Since 2015, Uber has been without a chief financial officer after Brent Callinicos took on an advisory role and left to join transportation startup Hyperloop One the following year. Mr. Gupta, who joined Uber in 2013, served under Mr. Callinicos as head of finance but wasn’t elevated to the financial chief position.

Uber is now in the delicate position of hiring two top deputies for Mr. Kalanick while grappling with a series of scandals. The hires could prove pivotal if the world’s most valuable startup, which is valued by its investors at nearly $70 billion, hopes to one day win over Wall Street.

Since early March, when Mr. Kalanick said he needed management help, the company has interviewed candidates for its first chief operating office, interviewing executives from companies including Wal-Mart Stores Inc. and Walt Disney Co., The Wall Street Journal has reported. Uber has declined to discuss specifics of the search.

So far this year more than a dozen executives and top managers, many reporting to Mr. Kalanick, have either resigned or been fired by Uber while the company has come under intense scrutiny, sparked by a report from a former female engineer alleging pervasive sexual harassment and sexism. The alleged conduct, which Mr. Kalanick condemned, ​prompted a broad investigation into its workplace led by former U.S. Attorney General Eric Holder. A formal report​ is ​set to be released next week.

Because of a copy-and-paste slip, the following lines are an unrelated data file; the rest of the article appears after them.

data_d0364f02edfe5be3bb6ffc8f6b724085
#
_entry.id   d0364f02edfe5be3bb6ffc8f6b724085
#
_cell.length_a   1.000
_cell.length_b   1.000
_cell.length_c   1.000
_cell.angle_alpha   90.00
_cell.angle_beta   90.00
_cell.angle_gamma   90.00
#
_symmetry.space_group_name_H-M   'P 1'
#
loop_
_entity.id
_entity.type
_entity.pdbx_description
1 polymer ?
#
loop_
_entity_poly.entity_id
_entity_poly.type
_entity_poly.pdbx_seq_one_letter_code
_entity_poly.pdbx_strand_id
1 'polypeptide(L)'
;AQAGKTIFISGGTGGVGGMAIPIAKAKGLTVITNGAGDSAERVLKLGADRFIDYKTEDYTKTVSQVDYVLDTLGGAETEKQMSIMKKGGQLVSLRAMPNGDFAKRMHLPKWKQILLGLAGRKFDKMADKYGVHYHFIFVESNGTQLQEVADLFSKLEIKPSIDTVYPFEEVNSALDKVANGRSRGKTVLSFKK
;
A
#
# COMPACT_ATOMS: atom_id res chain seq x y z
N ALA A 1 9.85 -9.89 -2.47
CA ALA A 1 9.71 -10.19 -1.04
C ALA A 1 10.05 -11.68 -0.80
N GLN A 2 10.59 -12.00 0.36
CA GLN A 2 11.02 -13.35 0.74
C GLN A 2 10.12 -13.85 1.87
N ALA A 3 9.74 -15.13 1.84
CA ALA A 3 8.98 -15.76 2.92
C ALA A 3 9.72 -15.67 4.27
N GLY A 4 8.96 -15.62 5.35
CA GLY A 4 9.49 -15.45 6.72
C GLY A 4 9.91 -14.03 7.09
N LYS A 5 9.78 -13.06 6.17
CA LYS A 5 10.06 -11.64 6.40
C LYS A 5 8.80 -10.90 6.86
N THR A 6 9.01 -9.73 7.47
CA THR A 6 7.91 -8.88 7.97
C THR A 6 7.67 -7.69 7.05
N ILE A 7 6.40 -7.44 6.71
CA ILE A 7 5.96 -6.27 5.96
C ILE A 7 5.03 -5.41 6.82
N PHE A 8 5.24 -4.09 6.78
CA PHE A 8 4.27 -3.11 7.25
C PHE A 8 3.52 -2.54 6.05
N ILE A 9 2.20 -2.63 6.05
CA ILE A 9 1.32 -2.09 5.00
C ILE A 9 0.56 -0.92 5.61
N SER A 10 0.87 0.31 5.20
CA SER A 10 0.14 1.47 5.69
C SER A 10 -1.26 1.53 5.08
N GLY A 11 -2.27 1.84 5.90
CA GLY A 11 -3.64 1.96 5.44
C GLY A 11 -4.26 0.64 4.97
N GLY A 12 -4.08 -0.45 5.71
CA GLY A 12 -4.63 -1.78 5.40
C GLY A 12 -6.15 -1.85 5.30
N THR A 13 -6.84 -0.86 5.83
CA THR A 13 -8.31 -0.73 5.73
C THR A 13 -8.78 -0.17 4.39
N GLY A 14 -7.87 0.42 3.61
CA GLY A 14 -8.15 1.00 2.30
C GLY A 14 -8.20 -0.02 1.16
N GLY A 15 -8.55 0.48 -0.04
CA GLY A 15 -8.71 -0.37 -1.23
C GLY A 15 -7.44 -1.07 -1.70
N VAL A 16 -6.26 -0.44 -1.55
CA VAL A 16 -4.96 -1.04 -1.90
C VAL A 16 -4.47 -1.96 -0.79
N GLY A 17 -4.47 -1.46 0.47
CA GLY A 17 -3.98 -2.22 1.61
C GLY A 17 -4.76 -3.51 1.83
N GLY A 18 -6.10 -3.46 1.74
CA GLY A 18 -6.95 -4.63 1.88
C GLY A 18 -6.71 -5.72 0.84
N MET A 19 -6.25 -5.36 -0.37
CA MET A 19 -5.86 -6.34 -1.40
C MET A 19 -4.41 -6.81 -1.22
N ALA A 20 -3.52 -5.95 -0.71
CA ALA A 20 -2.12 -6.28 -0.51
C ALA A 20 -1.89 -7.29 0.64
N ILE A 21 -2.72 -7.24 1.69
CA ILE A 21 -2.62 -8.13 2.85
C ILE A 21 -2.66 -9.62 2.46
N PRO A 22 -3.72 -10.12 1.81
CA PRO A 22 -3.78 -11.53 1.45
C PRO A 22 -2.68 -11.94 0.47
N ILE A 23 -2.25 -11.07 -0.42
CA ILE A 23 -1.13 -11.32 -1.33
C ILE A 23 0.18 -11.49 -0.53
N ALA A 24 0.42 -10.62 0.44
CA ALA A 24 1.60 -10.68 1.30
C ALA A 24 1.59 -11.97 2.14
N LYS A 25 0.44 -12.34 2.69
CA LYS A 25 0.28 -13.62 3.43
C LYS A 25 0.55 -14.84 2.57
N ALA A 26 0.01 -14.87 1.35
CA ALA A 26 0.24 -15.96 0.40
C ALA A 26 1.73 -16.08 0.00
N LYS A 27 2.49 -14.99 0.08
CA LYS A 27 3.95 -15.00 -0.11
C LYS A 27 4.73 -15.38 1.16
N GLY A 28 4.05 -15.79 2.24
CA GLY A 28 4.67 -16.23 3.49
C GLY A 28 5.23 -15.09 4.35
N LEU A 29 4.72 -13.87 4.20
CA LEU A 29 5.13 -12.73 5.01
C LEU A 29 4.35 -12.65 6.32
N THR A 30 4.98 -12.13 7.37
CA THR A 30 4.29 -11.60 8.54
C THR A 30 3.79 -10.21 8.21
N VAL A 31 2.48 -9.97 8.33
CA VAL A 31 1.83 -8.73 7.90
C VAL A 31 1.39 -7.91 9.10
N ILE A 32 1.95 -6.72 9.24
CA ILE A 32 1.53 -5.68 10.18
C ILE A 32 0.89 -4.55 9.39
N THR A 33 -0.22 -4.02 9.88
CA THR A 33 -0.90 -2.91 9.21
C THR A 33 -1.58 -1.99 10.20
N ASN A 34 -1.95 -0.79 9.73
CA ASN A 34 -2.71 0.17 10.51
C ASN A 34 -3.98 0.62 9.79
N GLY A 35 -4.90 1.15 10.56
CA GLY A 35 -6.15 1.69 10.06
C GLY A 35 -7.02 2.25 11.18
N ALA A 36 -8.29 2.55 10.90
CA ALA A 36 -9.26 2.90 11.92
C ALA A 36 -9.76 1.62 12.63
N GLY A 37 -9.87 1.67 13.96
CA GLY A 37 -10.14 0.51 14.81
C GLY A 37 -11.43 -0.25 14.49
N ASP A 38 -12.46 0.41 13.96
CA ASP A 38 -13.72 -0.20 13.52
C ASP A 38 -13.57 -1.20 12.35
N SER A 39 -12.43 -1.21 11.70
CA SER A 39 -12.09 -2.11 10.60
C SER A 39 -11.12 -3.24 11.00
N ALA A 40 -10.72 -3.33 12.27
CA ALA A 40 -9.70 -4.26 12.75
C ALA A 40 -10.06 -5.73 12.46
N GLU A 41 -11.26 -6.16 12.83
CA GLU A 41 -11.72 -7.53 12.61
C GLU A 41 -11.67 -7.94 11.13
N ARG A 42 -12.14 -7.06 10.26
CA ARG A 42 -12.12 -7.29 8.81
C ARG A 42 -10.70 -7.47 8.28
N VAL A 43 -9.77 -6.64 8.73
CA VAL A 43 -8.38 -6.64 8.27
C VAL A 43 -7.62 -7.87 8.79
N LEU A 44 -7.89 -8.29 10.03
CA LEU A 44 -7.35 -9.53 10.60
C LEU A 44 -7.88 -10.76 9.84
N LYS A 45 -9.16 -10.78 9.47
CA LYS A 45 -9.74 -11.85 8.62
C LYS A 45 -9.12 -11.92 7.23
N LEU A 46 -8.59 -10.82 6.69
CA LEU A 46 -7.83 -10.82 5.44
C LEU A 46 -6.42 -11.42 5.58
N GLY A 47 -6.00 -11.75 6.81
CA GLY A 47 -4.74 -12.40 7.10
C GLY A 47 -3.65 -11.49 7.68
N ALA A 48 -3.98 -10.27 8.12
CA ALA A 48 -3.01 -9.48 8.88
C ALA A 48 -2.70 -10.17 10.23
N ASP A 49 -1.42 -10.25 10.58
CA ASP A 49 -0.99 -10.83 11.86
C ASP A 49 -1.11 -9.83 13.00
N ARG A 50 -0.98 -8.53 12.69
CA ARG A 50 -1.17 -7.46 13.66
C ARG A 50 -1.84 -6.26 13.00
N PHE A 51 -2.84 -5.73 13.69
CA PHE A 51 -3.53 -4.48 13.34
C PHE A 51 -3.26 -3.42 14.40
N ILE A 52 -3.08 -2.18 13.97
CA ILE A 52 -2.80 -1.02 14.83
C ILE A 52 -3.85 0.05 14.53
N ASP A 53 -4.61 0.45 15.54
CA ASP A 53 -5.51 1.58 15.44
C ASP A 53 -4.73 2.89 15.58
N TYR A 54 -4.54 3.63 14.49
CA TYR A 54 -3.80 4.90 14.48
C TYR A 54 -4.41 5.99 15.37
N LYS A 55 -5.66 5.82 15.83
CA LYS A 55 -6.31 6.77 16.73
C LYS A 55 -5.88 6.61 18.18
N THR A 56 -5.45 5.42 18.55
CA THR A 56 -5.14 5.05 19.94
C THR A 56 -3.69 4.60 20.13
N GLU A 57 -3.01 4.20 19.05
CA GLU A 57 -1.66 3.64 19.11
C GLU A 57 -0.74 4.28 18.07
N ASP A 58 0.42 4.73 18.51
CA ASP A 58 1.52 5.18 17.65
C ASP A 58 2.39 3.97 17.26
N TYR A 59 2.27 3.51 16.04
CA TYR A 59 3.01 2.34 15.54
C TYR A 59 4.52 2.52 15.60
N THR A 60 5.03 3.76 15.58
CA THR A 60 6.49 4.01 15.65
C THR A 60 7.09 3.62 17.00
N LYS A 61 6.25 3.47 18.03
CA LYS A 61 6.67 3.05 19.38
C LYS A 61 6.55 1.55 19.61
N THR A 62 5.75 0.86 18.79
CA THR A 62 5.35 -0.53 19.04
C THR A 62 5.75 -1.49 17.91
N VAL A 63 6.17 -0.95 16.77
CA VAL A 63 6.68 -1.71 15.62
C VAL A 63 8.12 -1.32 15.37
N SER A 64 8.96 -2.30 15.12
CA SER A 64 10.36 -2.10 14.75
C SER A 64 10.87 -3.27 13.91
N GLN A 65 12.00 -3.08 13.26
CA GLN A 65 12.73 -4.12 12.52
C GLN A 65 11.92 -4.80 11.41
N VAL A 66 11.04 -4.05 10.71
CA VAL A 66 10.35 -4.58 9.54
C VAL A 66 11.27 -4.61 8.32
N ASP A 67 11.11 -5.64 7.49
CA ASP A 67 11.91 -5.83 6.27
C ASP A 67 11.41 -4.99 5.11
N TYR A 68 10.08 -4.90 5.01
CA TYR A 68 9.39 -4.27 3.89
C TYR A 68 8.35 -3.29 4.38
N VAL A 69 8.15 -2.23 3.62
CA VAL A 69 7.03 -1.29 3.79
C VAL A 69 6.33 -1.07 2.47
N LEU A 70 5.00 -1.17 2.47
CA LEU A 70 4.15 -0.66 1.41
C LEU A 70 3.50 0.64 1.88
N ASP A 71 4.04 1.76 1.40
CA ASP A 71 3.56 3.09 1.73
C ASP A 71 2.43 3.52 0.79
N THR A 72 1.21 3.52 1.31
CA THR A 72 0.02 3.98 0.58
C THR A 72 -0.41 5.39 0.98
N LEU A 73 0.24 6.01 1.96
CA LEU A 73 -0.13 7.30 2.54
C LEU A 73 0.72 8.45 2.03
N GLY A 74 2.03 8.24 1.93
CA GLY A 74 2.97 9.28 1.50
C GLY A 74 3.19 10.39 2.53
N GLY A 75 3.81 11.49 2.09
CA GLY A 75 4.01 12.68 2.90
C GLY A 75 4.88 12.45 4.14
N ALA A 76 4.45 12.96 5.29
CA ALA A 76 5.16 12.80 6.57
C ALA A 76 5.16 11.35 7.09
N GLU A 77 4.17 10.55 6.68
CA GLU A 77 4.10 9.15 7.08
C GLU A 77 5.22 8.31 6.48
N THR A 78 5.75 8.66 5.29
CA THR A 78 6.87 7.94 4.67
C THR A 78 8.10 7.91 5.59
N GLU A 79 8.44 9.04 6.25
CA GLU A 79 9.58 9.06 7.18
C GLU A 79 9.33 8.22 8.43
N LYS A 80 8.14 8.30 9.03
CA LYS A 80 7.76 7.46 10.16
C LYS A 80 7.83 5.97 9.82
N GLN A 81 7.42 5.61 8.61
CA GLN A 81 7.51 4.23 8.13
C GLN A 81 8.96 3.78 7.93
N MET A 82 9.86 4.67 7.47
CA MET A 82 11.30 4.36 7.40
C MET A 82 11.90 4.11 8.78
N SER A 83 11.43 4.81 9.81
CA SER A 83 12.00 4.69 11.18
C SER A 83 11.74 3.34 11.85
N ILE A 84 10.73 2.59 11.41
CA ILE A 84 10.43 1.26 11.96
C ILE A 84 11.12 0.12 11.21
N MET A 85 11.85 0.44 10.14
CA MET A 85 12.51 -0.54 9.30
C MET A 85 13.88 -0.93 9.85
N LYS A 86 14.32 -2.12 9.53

The company is also contesting a lawsuit by Google parent Alphabet Inc. over alleged trade-secret theft that led to the firing of the former head of its self-driving car division, Anthony Levandowski. At the same time, Uber faces a federal probe into the use of a software tool it designed to thwart regulators from cracking down on drivers, and in recent weeks it said it had shortchanged drivers in both Philadelphia and New York City by a combined tens of millions of dollars because of faulty accounting. Uber has declined to comment on the federal probe.

Mr. Kalanick is managing all of this while suffering a personal tragedy this past weekend, when he learned his mother had died in a boating accident that left his father seriously injured.